Wednesday, April 24, 2013

Comics in the Classroom - Celebrate #ComicsOutLoud!

Something very near and dear to my nerdy heart is the benefit of utilizing comics in the classroom. The excitement of creating comics can get even the most reluctant of readers and writers motivated!

Comics are familiar to most kids, and we all know students are more engaged and the work is more meaningful when we find a way to relate to their interests. Tapping in and harnessing the power of comics in the classroom might just be the carrot on a stick you've been looking for to encourage your students to approach the writing process in a new and different way. (And make it fun!)

Why Comics?
  • Comics are motivating
  • Comics use big words (average 53.5 rare words per thousand!)
  • Words and pictures together increase recall and problem solving
  • Comics enrich the skills of accomplished readers
  • Comics support beginning and struggling readers
  • Comics support English language learners
Source: Reading With Pictures' Comics Out Loud graphic

Online Comic Creators
In keeping federal internet privacy guidelines in mind and my work with elementary students and teachers, I often look for tools that do not require registration (or that registration does not require an email address, after checking the Terms of Service carefully) or an account to use, since a lot of times the students I'm working with are 13 and under. With this in mind, my current favorite comic creators are...

Make Beliefs Comix is a free tool that comes with many different layouts and characters to choose from, with tons of options when it comes to sizing and arranging the different elements in your layout. Kids add speech bubbles and their own text to their creations. Make Beliefs does not require an account to use, but the downfall is that you can't save your work without an account. But never fear... there are LOADS of educator resources, including lesson plans, story starters and printable templates, which will help the younger crowd without an account prewrite before creating their comic so that they can finish in one sitting and print.

Chogger is another free creation tool with many of the same options, but includes the added benefit of being able to free-draw images from scratch OR upload existing pictures you have on your computer or webcam. There are lots of editing options with this tool, and every frame can have its own unique look.

Comic Master is yet another free tool that does not require registration or an account to use. (Again, optional for 13 and up in order to save your work but not necessary.) Comic Master refers to itself as a graphic novel creator, and has a wide variety of editing and customization options as well as tons of characters, props, and special effects to choose from. Comic creation is simple with intuitive drag and drop functionality; it's super user friendly! I love that this tool's got a really immersive graphic novel feel to it as you work AND there's educator resources, too. Comics created with Comic Master can be short and sweet, or span multiple pages. Students can download or print their creations when finished.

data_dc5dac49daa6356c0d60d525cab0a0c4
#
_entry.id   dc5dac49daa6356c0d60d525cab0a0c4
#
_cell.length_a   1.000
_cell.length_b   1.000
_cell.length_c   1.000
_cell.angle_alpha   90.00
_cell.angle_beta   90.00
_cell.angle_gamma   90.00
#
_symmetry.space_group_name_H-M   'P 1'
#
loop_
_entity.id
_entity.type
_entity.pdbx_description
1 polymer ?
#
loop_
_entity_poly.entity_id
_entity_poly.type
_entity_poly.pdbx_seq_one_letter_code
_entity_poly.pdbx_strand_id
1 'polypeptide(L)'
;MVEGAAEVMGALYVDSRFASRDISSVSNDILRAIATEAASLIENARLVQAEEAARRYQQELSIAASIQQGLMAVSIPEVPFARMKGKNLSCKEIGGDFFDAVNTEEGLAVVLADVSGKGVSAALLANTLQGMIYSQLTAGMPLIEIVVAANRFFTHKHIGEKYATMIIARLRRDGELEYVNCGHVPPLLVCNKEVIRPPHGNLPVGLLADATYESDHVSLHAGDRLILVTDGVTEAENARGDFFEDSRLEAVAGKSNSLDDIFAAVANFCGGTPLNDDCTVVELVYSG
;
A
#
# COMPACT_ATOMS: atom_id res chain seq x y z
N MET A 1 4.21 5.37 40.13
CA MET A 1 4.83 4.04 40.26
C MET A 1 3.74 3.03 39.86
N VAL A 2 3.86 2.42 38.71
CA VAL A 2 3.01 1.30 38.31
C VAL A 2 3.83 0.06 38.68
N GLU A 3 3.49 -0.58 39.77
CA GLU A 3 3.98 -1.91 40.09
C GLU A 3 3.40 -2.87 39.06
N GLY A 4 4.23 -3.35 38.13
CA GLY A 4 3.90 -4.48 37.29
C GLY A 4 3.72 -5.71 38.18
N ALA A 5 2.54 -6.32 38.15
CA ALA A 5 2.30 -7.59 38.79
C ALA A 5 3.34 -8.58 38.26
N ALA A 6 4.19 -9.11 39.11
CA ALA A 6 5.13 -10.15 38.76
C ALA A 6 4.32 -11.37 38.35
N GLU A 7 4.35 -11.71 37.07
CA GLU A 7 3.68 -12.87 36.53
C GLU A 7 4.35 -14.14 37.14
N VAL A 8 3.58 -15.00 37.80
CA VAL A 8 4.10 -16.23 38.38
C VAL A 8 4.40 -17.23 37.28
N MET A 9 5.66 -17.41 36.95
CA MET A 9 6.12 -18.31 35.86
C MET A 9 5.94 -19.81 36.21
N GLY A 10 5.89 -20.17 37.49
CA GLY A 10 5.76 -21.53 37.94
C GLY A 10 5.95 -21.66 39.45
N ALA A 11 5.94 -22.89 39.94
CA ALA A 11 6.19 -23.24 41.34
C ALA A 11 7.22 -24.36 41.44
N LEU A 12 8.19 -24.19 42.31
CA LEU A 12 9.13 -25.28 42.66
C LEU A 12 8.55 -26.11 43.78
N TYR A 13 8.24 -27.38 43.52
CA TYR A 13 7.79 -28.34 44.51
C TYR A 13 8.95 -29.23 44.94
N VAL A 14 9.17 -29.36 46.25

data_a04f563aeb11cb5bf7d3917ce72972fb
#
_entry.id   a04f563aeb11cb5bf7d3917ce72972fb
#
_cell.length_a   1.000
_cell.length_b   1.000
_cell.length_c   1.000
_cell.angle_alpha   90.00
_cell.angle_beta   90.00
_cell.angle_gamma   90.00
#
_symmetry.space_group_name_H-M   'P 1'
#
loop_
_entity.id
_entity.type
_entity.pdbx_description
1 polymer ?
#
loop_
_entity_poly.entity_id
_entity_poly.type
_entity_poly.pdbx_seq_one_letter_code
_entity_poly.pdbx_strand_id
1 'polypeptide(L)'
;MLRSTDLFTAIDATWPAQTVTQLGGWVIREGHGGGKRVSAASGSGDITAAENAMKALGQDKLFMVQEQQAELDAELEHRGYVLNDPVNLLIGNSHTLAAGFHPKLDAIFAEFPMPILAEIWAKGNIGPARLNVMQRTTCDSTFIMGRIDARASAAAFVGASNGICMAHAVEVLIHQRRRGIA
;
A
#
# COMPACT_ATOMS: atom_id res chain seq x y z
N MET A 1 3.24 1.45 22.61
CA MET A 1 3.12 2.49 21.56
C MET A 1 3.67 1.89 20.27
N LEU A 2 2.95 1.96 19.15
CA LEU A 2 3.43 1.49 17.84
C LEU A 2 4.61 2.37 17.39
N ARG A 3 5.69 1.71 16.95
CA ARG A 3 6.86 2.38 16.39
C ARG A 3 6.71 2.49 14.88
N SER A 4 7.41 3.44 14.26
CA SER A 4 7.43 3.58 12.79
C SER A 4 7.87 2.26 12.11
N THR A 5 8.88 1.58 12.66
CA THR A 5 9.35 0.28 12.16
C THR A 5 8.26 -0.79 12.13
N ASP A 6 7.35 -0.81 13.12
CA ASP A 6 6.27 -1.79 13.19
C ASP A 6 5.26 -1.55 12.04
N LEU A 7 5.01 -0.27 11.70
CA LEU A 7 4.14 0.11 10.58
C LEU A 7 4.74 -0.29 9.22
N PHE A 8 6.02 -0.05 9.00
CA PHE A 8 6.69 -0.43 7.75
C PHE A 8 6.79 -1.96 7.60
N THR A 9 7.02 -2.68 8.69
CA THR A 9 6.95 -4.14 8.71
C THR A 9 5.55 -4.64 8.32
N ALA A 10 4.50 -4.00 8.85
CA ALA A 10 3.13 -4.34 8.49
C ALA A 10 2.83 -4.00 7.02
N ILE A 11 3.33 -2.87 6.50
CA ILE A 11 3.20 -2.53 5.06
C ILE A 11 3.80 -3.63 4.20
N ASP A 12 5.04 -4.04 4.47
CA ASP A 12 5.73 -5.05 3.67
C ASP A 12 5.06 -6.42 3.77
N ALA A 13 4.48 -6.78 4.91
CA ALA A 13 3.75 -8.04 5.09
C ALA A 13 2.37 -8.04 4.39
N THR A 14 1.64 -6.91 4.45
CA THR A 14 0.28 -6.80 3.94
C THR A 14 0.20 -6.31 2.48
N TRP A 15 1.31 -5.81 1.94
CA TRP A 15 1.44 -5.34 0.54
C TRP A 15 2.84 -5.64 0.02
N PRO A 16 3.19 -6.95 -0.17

But I'm not a good artist!
Some students may shy away from the comic creation process because they don't think they're very good artists. There are plenty of resources that allow students to pick from premade characters and clipart, or even upload their own photos, which takes the drawing component completely out of the picture. This is also a nice way to help students really focus more on the development of the story rather than worrying about their drawing abilities. (Or their perceived lack thereof.)

Most of the previously mentioned tools have some kind of premade art available to use, or the ability to upload images from your computer or webcam instead of drawing. Two other tools that offer this functionality include WriteComics and Witty Comics, if you're looking for purely writing-centered comic creators.

Using Comics in the Classroom
There are all kinds of ways you can use comics in the classroom to support standards, engagement, and student learning. You could...
  • Share a current news story or retell details from a current event
  • Present research material to show what you've learned
  • Create directions or steps in a process / instruction manual
  • Practice conversational foreign language words and phrases
  • Turn a well-known story into a comic format
  • Write a brand new story
  • Build a comic strip from a story starter
  • Tell a joke
  • Interview someone - either in current real life or a fictional interview of a historical figure
Reading With Pictures: The Graphic Textbook

Reading With Pictures
- Resources for Educators
Love the idea of integrating comics, but not sure how to get started? Check out Reading With Pictures, a hub for learning and advocating for comics in the classroom. They provide tons of educator resources with a searchable database, all free. Reading With Pictures is the creator of The Graphic Textbook, a graphic novel/comic book format textbook for schools. They. Are. AWESOME.

Do you have any other great ideas on how to incorporate comics in the classroom? Celebrate #ComicsOutLoud today by sharing this post or its resources with your fellow educators and become an advocate for comics in the classroom!

Keep up with my favorite comic resources as I continue to build on my Pinterest board: Comics in the Classroom.

1 comment:

  1. Love comics. Fun, creativity & learning. Couldn't get any better!